Tackling the double burden through a lifecourse approach: reflections on the virtual course Evidence for Nutrition Policy and Programming

By Nick Nisbett and Michelle Holdsworth 

Over 30 policy makers, researchers and practitioners came together online from 8 Francophone West African countries (Benin, Senegal, Burkina Faso, Mali, Niger, Cote D’Ivoire, Guinea Bissau, Togo), in early May 2021 to take part in the final Transform West Africa course: Evidence for Nutrition Policy and Programming.  This year the course was taught virtually and was designed to provide future leaders with the chance to explore cutting-edge knowledge and evidence on nutrition, drawing both on global knowledge, but particularly on knowledge and evidence from the West Africa region, gathered by Transform Nutrition West Africa and our partners.

The course has been slowly evolving over the last decade, since first being taught as part of the original Transform Nutrition consortium’s Transforming Nutrition Summer School, which has been convened for global students in IDS, in the UK, and via a number of regional versions, including Transform Nutrition West Africa’s own first version, taught in English, in Accra, in March 2019.  Transform Nutrition West Africa has also developed a unique partnership with the African Nutrition Leadership Programme, enabling us to offer courses both on evidence and data; and on leadership skills and competencies.  The evidence course has had to move with the times – earlier courses were much more focused on the need to build momentum for nutrition action and were focused particularly on recent evidence on acting directly on nutrition (nutrition specific interventions).  But as countries in the West Africa region increasingly deal with a growing ‘double burden’; or multiple forms of malnutrition occurring together (stunting, wasting, micronutrient deficiencies such as anaemia and people living with the consequences of obesity and related non-communicable diseases), it is essential that those working in nutrition policy and practice are familiar with recent evidence and knowledge in these areas. So the course was the first to fully integrate more of a focus on ‘malnutrition in all its forms’ and a life course and equity focused approach.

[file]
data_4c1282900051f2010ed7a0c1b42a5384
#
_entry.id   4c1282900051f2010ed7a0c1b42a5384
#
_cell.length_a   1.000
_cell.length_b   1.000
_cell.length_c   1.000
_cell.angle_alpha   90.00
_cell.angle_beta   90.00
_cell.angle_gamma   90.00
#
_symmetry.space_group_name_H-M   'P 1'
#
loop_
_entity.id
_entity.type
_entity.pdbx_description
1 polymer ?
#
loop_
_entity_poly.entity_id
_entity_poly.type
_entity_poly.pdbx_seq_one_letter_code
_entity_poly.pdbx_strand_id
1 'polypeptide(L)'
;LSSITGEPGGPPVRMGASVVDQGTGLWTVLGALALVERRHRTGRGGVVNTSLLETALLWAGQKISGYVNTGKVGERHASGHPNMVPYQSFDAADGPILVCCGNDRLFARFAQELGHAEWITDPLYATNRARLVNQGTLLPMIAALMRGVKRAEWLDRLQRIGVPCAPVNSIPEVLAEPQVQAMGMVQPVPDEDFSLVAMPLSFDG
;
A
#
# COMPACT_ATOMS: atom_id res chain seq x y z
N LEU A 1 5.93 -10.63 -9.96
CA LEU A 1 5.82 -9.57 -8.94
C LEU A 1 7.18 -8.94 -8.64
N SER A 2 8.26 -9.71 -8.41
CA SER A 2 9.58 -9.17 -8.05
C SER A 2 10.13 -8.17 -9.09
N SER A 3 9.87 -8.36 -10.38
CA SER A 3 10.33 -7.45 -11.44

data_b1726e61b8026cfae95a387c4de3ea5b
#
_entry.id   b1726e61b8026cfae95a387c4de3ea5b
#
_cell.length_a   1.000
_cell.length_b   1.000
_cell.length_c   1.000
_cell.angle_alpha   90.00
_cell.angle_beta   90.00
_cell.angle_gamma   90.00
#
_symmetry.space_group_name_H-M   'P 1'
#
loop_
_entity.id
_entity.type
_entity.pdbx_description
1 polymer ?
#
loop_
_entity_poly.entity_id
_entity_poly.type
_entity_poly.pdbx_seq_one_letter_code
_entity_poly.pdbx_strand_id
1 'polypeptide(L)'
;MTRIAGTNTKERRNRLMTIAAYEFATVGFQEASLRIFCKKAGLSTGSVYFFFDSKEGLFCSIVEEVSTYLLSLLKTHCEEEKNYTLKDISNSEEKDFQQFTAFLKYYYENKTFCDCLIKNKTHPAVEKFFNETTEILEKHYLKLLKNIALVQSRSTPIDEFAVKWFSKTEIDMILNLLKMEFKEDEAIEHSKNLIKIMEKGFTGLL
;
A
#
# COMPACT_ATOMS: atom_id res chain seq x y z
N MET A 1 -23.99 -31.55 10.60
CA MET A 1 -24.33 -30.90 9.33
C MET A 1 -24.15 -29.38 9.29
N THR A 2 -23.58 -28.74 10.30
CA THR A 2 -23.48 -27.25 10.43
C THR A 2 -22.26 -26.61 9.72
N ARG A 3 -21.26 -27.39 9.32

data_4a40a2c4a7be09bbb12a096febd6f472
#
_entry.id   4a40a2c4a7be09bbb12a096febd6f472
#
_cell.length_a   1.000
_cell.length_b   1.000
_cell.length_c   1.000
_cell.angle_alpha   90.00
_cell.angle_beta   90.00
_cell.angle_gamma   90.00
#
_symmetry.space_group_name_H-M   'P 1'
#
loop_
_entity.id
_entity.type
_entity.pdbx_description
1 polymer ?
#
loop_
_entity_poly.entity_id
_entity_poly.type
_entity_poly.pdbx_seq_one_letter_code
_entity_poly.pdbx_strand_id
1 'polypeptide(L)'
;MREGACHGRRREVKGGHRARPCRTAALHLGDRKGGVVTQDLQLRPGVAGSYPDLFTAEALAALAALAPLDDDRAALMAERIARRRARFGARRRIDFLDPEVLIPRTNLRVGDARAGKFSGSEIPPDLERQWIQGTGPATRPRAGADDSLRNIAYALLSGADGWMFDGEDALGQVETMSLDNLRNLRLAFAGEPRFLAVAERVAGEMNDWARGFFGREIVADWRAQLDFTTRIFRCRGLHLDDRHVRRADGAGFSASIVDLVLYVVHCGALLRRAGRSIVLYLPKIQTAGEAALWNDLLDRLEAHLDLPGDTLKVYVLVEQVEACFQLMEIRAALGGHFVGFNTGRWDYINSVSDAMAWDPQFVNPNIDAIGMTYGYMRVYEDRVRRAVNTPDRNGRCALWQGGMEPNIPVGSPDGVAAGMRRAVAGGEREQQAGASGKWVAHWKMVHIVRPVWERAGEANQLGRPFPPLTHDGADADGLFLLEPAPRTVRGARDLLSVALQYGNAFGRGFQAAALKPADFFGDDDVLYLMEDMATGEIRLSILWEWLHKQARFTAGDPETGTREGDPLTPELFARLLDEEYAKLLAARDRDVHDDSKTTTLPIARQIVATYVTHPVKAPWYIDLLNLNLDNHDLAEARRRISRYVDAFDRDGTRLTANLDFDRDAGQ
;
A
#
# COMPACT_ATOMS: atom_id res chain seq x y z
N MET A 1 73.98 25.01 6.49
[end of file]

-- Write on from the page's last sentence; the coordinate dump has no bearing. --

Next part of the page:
Colleagues from IFPRI and IDS partnering in Transform Nutrition West Africa and Professor Michelle Holdsworth, of the Institut de Recherche Pour la Dévelopment, France, convened the course over 3 days, with an innovative mixture of recorded sessions, self-study and group exercises and discussions via video conferencing.  While the work to put the course together was hard, particularly as this was the first time we had run the course in French, the greatest work was carried out by participants, who really drove the discussion in terms of contributing experience and knowledge from the region.

For example, Dr Adama Diouf* shared the innovative research she is involved in: research led from within the region to tackle multiple burdens of malnutrition including diet related NCDs, via research across several countries in West Africa to assess the extent of food environment policy implementation as part of the wider INFORMAS network

The need to tackle multiple burdens of malnutrition was also well acknowledged by participants. In small group discussions we saw wide agreement to deal with the basic/underlying causes of multiple forms of malnutrition as a priority. Additionally of interest was some debate amongst participants on whether interventions/policies should target specific population groups (children under five, adolescents and WRA; lower income groups) or take a whole population approach.

Reflecting on the course and how we or partners might adapt it in future, convenors noted that the challenge remains that the problem of malnutrition(s) is complex, which is acknowledged in systems approaches. However it is hard to convey complexity simply (even harder in a  short online course)…but the growing range of studies of Stories of Change in nutrition, in the region, and globally, will be of use for future learning and practice.

*Adama Diouf. Senior Lecturer/researcher, Laboratoire de Recherche en Nutrition et Alimentation Humaine (LARNAH), Université Cheikh AntaDiop de Dakar (Senegal)